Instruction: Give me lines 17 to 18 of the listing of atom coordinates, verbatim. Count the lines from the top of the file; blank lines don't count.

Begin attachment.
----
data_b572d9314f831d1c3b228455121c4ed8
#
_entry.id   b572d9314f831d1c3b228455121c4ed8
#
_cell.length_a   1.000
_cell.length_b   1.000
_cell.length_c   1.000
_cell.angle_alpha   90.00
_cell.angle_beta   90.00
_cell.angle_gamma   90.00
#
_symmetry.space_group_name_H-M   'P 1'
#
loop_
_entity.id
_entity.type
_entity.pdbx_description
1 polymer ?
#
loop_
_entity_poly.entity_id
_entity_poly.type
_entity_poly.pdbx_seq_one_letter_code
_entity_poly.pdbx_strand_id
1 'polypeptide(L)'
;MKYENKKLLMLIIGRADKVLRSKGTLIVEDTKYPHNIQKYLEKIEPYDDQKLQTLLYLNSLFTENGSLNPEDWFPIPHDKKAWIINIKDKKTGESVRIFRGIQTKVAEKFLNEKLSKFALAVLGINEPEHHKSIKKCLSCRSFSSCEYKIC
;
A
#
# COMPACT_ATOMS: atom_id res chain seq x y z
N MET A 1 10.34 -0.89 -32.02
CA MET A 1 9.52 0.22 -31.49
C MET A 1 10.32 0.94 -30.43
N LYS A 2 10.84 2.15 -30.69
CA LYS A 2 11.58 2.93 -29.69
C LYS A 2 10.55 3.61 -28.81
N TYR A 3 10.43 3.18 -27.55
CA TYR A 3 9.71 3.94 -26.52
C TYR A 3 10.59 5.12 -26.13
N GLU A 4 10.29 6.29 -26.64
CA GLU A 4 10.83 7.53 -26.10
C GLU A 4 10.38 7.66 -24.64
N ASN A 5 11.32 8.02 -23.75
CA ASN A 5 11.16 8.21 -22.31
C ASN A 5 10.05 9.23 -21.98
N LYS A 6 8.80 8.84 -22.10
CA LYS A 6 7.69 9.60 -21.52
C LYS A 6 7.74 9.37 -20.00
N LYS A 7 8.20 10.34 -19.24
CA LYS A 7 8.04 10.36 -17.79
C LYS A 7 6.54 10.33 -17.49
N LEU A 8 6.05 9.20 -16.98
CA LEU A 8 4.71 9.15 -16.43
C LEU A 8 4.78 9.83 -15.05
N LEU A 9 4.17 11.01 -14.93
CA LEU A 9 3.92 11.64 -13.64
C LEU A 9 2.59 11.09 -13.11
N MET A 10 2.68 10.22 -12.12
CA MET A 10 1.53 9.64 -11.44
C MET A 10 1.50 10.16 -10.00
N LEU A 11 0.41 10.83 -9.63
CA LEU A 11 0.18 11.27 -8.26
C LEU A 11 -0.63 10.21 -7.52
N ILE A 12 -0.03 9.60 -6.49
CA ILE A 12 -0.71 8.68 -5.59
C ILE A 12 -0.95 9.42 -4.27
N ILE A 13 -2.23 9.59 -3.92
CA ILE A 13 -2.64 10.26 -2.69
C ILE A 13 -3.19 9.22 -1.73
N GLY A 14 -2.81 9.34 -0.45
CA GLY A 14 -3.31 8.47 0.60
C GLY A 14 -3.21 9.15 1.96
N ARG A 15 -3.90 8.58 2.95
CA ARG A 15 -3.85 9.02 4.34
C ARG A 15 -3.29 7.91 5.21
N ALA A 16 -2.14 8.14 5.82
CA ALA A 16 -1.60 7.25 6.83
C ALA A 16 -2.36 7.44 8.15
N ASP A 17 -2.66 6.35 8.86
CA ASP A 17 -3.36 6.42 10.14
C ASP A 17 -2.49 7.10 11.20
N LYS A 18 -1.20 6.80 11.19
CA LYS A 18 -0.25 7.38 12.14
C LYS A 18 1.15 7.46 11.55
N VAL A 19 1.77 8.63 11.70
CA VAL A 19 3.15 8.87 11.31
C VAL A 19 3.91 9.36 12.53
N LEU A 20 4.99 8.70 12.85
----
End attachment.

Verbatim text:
_entity.pdbx_description
1 polymer ?